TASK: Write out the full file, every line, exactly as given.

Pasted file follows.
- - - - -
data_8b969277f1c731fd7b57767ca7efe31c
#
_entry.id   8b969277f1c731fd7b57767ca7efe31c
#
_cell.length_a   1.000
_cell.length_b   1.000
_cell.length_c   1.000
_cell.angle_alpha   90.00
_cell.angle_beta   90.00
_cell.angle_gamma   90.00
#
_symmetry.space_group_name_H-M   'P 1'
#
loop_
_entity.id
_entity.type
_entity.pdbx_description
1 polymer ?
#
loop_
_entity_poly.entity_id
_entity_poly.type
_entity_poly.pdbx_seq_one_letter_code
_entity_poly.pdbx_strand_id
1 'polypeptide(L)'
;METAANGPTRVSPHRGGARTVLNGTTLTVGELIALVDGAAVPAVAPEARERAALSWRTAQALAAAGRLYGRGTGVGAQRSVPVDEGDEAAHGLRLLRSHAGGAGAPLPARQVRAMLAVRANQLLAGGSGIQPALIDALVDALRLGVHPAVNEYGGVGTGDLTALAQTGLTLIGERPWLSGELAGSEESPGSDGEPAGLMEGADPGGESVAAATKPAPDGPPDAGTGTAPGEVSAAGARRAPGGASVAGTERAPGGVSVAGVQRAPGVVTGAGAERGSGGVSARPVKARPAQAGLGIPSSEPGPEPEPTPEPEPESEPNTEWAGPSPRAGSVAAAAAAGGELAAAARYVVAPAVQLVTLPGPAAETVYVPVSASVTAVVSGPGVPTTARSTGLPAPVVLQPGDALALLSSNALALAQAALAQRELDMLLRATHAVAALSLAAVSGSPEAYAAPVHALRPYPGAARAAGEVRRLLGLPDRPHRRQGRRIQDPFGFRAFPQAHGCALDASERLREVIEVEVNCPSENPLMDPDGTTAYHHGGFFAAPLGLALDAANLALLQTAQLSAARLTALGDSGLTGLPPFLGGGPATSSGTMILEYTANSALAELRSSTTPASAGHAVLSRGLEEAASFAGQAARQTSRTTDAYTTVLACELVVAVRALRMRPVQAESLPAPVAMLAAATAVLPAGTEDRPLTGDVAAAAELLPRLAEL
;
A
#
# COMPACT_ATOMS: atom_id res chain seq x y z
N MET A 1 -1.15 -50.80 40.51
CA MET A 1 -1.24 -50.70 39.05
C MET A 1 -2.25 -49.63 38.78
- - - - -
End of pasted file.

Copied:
data_8b969277f1c731fd7b57767ca7efe31c
#
_entry.id   8b969277f1c731fd7b57767ca7efe31c
#
_cell.length_a   1.000
_cell.length_b   1.000
_cell.length_c   1.000
_cell.angle_alpha   90.00
_cell.angle_beta   90.00
_cell.angle_gamma   90.00
#
_symmetry.space_group_name_H-M   'P 1'
#
loop_
_entity.id
_entity.type
_entity.pdbx_description
1 polymer ?
#
loop_
_entity_poly.entity_id
_entity_poly.type
_entity_poly.pdbx_seq_one_letter_code
_entity_poly.pdbx_strand_id
1 'polypeptide(L)'
;METAANGPTRVSPHRGGARTVLNGTTLTVGELIALVDGAAVPAVAPEARERAALSWRTAQALAAAGRLYGRGTGVGAQRSVPVDEGDEAAHGLRLLRSHAGGAGAPLPARQVRAMLAVRANQLLAGGSGIQPALIDALVDALRLGVHPAVNEYGGVGTGDLTALAQTGLTLIGERPWLSGELAGSEESPGSDGEPAGLMEGADPGGESVAAATKPAPDGPPDAGTGTAPGEVSAAGARRAPGGASVAGTERAPGGVSVAGVQRAPGVVTGAGAERGSGGVSARPVKARPAQAGLGIPSSEPGPEPEPTPEPEPESEPNTEWAGPSPRAGSVAAAAAAGGELAAAARYVVAPAVQLVTLPGPAAETVYVPVSASVTAVVSGPGVPTTARSTGLPAPVVLQPGDALALLSSNALALAQAALAQRELDMLLRATHAVAALSLAAVSGSPEAYAAPVHALRPYPGAARAAGEVRRLLGLPDRPHRRQGRRIQDPFGFRAFPQAHGCALDASERLREVIEVEVNCPSENPLMDPDGTTAYHHGGFFAAPLGLALDAANLALLQTAQLSAARLTALGDSGLTGLPPFLGGGPATSSGTMILEYTANSALAELRSSTTPASAGHAVLSRGLEEAASFAGQAARQTSRTTDAYTTVLACELVVAVRALRMRPVQAESLPAPVAMLAAATAVLPAGTEDRPLTGDVAAAAELLPRLAEL
;
A
#
# COMPACT_ATOMS: atom_id res chain seq x y z
N MET A 1 -1.15 -50.80 40.51
CA MET A 1 -1.24 -50.70 39.05
C MET A 1 -2.25 -49.63 38.78